The first training session should be before the system is even configured. Show a demo of how it will work to the team. Make it short – 30 minutes and get them hyped up for how much better the change will be. The second training should happen directly after the system is configured and ready to use. Invite everyone on the team and if they cannot attend, record it. Offer multiple times to maximize live attendance. This will likely be within two to four weeks of starting implementation. In addition to consistent communication about best practices, set up informal weekly sessions where the Training Sponsor is available to discuss issues or questions all at once. The last thing you need is to bog down your Training Sponsor with the same questions over and over from every member of the team. Schedule at least monthly trainings to get people from no knowledge, through basic use, and into advanced use before you close implementation.
  1. Process-only implementations
    This type of implementation really requires three trainings. First, have a session to explain the new process, why it’s happening, and what it solves. The next training should be half-way through and address questions and feedback on how it is working. Sometimes process changes need mid-implementation adjustment due to unforeseen consequences. The final training is more of a team huddle making sure everyone is following the new process.
  1. Technology-only implementations
    Technology implementations require a bit of handholding. Similar to transformative firm-wide implementations, you should plan on having a lot of training scheduled. The first training is the demo before the system is configured, again for hype. The second is the how to use the system training – offering multiple sessions and recording it for anyone unavailable during the times. Plan for the weekly Training Sponsor office hours to discuss best practices and any issues encountered.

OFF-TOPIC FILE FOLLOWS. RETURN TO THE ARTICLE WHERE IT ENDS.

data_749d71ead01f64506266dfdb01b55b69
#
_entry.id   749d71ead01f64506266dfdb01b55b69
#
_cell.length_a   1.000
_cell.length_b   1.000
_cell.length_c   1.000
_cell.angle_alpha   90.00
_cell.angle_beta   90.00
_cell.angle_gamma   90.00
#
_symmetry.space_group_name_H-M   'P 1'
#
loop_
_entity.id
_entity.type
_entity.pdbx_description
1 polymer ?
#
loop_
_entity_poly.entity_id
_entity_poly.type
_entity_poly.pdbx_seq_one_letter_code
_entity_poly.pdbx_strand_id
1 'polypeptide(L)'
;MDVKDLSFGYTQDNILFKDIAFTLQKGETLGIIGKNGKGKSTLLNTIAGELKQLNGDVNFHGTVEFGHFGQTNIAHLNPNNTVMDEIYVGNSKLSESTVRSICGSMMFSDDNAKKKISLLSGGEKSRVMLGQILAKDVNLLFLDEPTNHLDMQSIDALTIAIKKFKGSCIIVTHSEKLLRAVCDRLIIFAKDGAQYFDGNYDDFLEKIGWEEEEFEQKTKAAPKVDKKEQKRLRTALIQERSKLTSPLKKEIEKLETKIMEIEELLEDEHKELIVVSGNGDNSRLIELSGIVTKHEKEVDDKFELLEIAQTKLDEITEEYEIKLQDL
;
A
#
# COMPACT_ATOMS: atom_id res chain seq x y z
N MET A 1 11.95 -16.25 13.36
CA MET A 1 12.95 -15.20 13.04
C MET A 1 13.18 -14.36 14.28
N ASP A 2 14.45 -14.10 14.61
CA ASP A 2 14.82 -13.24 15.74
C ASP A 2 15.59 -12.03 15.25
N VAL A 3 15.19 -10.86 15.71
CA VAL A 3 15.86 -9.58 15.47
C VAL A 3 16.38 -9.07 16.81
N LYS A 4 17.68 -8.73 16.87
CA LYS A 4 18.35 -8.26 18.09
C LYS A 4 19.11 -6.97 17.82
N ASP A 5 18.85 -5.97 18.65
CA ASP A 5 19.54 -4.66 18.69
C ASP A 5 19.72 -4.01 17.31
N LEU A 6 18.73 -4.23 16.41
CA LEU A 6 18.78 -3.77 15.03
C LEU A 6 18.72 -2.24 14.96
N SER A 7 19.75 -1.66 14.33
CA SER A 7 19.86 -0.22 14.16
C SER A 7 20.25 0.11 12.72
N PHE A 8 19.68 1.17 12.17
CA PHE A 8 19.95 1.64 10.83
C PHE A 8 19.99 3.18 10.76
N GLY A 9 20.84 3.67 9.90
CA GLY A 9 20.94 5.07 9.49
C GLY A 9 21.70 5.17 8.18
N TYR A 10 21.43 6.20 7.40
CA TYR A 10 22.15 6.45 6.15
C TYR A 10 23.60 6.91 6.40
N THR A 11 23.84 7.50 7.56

1. Specific-department implementations
    See above – these implementations follow the exact types of training plans outlined above depending on what you’re implementing in that department.

However you decide to time the implementation and train your teams, make sure to include them in the process. People will always think it is easier and quicker to implement and create the habits for acceptance than it actually takes. Plan out your timeline and add two weeks as a buffer (or even more). Tell your team exactly when you expect 100% compliance and ensure they are trained and supported before that date. It is okay to push back the date if needed and it is always okay to add an extra impromptu training sessions to give your team what they need to succeed.

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Liz Mason
Liz Mason is a serial entrepreneur, a giant nerd, and an involved accounting vanguard. She is CEO and Founder of High Rock Accounting, TheDepartment.Tax, and a few other related brands. Liz speaks on a national stage, guests stars on podcasts, publishes a YouTube show (The Hot Accounts), and writes frequently. To further her passion for the advancement of the accounting profession, Liz currently serves as a Xero National Ambassador and as the Content Strategist for Tax Practice News. Liz started her career in tax at Grant Thornton (at 20) and automated a portion of her job landing her in the national tax practice. She spent a decade in large public accounting firms working on highly technical tax consulting before branching off on her own. Liz utilizes her creativity and passion at her company to uproot traditional practices and replace them with innovative concepts. She finds joy in efficient technology and her core belief is that everyone and everything can continuously improve (she says "be better" too often). When Liz isn't planning world domination in accounting, she is a die-hard skier, down for any adventure, plays the ukulele, reads everything, and has a good sense of humor. If you're looking for her, you can find her traveling the world and enjoying new food and cultures with her husband and young son. Follow Liz and High Rock Accounting on Twitter at @LizzyNorMa and @HighRockCPAs.